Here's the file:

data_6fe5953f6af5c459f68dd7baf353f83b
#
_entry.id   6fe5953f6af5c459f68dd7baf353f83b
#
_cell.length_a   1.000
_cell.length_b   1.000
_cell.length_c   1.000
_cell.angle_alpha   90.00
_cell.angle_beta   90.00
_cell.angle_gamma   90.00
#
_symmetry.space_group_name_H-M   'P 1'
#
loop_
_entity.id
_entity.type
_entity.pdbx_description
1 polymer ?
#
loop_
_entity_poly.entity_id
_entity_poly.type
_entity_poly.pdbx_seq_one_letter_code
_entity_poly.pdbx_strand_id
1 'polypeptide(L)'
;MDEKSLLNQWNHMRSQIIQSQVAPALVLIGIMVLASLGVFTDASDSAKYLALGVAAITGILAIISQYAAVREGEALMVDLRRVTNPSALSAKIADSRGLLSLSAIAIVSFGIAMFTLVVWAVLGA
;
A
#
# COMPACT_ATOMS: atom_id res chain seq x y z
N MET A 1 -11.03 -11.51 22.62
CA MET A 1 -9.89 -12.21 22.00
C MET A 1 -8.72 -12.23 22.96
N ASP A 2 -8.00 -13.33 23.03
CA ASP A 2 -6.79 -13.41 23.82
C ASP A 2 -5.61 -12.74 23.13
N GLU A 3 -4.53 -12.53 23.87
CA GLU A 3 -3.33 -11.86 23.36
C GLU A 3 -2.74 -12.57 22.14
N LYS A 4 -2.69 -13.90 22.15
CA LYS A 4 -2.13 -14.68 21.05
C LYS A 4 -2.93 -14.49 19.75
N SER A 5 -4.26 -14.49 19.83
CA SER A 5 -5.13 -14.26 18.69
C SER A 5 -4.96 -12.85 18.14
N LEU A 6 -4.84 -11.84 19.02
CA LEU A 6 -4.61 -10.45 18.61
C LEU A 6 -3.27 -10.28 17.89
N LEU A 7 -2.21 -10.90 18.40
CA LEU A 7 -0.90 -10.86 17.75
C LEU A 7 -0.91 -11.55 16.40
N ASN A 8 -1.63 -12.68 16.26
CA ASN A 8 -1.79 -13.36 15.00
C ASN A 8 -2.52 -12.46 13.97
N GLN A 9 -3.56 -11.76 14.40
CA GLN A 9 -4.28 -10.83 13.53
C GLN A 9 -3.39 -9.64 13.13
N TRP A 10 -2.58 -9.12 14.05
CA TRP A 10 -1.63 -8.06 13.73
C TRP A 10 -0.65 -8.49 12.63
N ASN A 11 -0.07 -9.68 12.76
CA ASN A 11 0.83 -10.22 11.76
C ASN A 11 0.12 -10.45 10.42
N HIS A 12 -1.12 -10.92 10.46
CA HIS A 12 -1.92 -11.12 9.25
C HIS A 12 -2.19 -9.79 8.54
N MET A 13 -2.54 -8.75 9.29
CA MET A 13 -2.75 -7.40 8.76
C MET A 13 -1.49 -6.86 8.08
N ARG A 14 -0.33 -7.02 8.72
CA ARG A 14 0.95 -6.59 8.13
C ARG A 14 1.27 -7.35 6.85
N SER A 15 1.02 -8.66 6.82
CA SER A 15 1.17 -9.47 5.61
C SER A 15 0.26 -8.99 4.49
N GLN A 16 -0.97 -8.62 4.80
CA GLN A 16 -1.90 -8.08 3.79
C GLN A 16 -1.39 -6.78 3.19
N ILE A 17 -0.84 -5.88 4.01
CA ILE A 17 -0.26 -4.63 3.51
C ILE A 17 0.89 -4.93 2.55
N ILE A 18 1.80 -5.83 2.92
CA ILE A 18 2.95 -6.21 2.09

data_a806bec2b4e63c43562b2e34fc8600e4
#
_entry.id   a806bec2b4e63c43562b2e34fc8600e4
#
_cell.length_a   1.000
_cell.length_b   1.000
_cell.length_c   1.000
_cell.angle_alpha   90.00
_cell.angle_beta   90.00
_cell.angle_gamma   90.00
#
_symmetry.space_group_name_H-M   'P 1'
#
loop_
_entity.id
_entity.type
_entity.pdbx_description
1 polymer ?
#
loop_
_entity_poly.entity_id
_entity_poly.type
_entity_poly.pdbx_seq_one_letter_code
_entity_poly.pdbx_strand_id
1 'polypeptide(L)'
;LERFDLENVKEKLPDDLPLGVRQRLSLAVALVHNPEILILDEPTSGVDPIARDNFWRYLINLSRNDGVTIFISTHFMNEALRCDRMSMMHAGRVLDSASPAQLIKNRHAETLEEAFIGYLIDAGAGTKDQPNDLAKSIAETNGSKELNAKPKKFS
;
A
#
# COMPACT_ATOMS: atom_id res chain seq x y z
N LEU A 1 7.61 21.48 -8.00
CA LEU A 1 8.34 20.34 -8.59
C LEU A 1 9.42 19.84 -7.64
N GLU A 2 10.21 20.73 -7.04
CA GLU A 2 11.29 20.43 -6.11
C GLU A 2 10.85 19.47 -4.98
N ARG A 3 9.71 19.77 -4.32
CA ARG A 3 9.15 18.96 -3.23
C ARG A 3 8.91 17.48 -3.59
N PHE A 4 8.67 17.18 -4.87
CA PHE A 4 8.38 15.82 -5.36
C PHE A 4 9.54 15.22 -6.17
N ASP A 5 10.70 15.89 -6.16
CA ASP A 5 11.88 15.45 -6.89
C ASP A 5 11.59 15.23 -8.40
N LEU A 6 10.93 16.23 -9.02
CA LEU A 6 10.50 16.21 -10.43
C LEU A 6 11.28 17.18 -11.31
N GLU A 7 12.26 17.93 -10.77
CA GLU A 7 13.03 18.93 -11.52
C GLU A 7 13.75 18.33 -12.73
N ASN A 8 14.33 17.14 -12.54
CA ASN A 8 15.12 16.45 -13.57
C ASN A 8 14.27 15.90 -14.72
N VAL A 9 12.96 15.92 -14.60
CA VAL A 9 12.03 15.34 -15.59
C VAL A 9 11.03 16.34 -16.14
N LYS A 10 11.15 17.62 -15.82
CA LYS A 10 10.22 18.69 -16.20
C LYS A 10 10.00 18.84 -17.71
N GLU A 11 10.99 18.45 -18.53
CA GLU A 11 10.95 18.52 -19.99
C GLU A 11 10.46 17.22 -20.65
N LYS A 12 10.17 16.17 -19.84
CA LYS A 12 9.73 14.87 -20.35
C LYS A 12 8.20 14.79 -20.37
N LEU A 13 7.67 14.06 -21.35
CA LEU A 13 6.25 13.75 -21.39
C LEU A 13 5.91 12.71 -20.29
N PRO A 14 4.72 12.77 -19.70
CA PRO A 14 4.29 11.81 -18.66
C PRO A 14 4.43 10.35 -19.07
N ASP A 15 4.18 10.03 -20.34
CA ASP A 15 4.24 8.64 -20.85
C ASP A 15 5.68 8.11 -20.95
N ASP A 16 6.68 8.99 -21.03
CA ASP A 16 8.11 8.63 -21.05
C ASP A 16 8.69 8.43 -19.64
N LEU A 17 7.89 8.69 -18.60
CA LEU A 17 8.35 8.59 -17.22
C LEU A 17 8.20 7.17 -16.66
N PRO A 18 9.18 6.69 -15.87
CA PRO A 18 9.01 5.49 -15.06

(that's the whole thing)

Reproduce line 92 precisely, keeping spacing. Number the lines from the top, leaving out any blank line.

_cell.angle_beta   90.00